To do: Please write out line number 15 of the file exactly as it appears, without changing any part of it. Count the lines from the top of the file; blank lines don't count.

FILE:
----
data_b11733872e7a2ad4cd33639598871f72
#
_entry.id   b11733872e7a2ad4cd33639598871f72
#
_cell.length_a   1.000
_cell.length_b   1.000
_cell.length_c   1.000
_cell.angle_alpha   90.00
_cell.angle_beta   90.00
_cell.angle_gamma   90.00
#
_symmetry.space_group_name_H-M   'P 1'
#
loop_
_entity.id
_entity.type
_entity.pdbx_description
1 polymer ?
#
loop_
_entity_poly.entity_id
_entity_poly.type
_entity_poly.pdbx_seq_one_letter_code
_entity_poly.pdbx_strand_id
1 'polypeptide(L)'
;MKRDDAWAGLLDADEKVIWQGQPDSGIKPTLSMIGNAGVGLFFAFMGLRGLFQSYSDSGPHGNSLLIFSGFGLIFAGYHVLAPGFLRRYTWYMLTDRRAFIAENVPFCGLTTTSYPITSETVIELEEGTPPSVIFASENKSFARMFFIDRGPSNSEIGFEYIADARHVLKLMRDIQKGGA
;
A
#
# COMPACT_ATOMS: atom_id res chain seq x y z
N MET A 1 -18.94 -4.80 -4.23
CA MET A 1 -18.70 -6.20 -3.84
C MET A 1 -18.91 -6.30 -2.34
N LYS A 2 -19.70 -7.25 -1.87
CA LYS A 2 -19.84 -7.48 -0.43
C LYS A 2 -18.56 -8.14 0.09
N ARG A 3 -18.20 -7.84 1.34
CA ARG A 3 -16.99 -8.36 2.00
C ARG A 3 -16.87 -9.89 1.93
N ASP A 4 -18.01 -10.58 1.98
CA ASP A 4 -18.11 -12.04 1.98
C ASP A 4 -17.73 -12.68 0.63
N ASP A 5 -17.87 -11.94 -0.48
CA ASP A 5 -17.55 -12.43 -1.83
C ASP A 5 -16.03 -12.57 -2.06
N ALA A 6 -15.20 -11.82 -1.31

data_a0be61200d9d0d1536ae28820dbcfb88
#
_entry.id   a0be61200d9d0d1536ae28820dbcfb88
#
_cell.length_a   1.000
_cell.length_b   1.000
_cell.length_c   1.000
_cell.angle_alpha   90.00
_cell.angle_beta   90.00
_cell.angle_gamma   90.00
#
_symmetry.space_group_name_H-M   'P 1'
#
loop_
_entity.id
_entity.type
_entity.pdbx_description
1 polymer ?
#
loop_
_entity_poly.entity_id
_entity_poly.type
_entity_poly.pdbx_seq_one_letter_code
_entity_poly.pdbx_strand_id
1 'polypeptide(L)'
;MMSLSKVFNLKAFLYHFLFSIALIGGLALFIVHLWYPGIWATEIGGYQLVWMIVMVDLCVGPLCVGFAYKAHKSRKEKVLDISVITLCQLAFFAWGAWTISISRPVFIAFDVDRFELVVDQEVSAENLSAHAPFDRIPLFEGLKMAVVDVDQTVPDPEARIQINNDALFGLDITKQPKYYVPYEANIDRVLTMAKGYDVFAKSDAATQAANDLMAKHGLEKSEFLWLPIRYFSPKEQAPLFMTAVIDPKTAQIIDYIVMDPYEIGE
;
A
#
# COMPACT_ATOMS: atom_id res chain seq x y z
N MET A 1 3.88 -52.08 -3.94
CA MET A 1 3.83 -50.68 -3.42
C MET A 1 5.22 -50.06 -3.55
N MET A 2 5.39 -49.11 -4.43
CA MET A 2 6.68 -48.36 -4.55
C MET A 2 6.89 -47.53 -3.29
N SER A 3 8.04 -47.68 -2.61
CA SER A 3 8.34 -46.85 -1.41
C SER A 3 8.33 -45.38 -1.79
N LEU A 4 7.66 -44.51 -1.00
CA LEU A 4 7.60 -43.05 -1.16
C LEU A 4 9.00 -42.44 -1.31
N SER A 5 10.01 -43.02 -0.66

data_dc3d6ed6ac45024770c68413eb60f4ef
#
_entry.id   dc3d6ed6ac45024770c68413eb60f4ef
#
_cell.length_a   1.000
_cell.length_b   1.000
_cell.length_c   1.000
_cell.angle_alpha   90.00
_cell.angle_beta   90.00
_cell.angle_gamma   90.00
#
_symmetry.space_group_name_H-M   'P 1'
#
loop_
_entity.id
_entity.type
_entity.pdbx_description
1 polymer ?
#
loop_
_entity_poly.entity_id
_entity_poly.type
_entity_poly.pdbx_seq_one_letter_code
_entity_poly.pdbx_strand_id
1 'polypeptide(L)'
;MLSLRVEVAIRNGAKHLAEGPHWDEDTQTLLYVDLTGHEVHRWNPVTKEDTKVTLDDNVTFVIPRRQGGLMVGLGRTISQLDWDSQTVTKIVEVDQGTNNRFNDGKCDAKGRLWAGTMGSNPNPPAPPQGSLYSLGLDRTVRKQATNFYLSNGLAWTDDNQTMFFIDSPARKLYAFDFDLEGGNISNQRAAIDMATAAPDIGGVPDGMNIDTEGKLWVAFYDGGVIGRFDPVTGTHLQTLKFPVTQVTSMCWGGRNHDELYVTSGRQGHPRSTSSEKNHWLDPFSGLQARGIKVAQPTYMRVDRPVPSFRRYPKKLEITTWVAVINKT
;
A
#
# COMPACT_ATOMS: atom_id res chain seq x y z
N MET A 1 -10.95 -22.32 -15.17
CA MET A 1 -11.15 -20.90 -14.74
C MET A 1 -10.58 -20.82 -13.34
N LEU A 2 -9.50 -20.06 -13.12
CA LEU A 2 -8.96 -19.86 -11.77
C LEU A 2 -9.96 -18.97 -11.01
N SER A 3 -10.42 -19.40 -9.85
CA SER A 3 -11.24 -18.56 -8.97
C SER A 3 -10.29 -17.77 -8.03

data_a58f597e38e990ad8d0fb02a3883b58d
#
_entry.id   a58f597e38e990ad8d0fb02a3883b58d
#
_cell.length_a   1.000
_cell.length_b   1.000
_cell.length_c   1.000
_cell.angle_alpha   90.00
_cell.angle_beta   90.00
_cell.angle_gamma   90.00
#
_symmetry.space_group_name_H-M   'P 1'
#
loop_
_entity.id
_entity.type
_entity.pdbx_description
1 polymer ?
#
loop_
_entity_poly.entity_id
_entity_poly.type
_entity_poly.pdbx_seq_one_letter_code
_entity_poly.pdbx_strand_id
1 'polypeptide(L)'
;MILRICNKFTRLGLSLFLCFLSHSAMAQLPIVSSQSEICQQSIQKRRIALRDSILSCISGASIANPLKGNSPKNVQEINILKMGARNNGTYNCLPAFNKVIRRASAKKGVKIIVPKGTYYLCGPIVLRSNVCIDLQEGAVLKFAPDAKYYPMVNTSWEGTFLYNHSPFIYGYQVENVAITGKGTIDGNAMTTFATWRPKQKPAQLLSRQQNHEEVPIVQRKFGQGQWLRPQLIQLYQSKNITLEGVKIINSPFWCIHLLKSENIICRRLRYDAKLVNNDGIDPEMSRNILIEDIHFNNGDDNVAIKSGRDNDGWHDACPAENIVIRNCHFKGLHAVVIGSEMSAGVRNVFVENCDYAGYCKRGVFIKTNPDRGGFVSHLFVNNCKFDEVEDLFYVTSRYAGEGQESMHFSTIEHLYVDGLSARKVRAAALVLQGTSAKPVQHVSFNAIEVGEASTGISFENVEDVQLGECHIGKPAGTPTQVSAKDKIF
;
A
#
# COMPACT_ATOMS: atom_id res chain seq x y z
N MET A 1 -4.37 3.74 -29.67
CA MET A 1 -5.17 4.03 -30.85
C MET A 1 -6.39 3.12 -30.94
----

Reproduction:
_entity.id